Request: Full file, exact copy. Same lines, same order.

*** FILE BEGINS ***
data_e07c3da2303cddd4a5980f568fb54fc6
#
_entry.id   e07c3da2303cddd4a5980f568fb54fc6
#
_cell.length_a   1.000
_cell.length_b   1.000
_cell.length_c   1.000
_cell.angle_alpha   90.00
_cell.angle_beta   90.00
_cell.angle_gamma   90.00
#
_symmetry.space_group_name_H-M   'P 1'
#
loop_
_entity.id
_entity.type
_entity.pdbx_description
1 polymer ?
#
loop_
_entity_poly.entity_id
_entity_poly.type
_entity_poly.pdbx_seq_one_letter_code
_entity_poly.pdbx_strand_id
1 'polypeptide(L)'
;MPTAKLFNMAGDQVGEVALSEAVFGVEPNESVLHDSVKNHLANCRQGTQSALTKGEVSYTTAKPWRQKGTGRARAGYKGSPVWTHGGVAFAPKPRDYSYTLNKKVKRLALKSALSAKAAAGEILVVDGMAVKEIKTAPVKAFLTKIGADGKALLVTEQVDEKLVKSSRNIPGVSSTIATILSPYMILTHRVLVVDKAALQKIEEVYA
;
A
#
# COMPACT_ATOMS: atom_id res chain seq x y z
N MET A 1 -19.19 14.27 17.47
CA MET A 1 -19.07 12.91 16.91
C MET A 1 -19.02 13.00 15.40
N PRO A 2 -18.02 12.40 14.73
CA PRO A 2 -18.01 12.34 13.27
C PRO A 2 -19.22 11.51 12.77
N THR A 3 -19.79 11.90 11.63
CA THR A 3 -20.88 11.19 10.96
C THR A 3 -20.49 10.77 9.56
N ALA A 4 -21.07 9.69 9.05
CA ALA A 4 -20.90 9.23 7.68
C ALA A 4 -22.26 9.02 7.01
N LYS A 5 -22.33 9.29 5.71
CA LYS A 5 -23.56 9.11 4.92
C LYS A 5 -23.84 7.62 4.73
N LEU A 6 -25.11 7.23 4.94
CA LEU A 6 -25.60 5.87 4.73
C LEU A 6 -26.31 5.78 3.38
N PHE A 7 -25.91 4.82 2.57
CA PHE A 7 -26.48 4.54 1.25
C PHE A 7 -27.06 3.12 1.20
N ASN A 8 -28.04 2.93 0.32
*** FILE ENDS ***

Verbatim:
data_e07c3da2303cddd4a5980f568fb54fc6
#
_entry.id   e07c3da2303cddd4a5980f568fb54fc6
#
_cell.length_a   1.000
_cell.length_b   1.000
_cell.length_c   1.000
_cell.angle_alpha   90.00
_cell.angle_beta   90.00
_cell.angle_gamma   90.00
#
_symmetry.space_group_name_H-M   'P 1'
#
loop_
_entity.id
_entity.type
_entity.pdbx_description
1 polymer ?
#
loop_
_entity_poly.entity_id
_entity_poly.type
_entity_poly.pdbx_seq_one_letter_code
_entity_poly.pdbx_strand_id
1 'polypeptide(L)'
;MPTAKLFNMAGDQVGEVALSEAVFGVEPNESVLHDSVKNHLANCRQGTQSALTKGEVSYTTAKPWRQKGTGRARAGYKGSPVWTHGGVAFAPKPRDYSYTLNKKVKRLALKSALSAKAAAGEILVVDGMAVKEIKTAPVKAFLTKIGADGKALLVTEQVDEKLVKSSRNIPGVSSTIATILSPYMILTHRVLVVDKAALQKIEEVYA
;
A
#
# COMPACT_ATOMS: atom_id res chain seq x y z
N MET A 1 -19.19 14.27 17.47
CA MET A 1 -19.07 12.91 16.91
C MET A 1 -19.02 13.00 15.40
N PRO A 2 -18.02 12.40 14.73
CA PRO A 2 -18.01 12.34 13.27
C PRO A 2 -19.22 11.51 12.77
N THR A 3 -19.79 11.90 11.63
CA THR A 3 -20.88 11.19 10.96
C THR A 3 -20.49 10.77 9.56
N ALA A 4 -21.07 9.69 9.05
CA ALA A 4 -20.90 9.23 7.68
C ALA A 4 -22.26 9.02 7.01
N LYS A 5 -22.33 9.29 5.71
CA LYS A 5 -23.56 9.11 4.92
C LYS A 5 -23.84 7.62 4.73
N LEU A 6 -25.11 7.23 4.94
CA LEU A 6 -25.60 5.87 4.73
C LEU A 6 -26.31 5.78 3.38
N PHE A 7 -25.91 4.82 2.57
CA PHE A 7 -26.48 4.54 1.25
C PHE A 7 -27.06 3.12 1.20
N ASN A 8 -28.04 2.93 0.32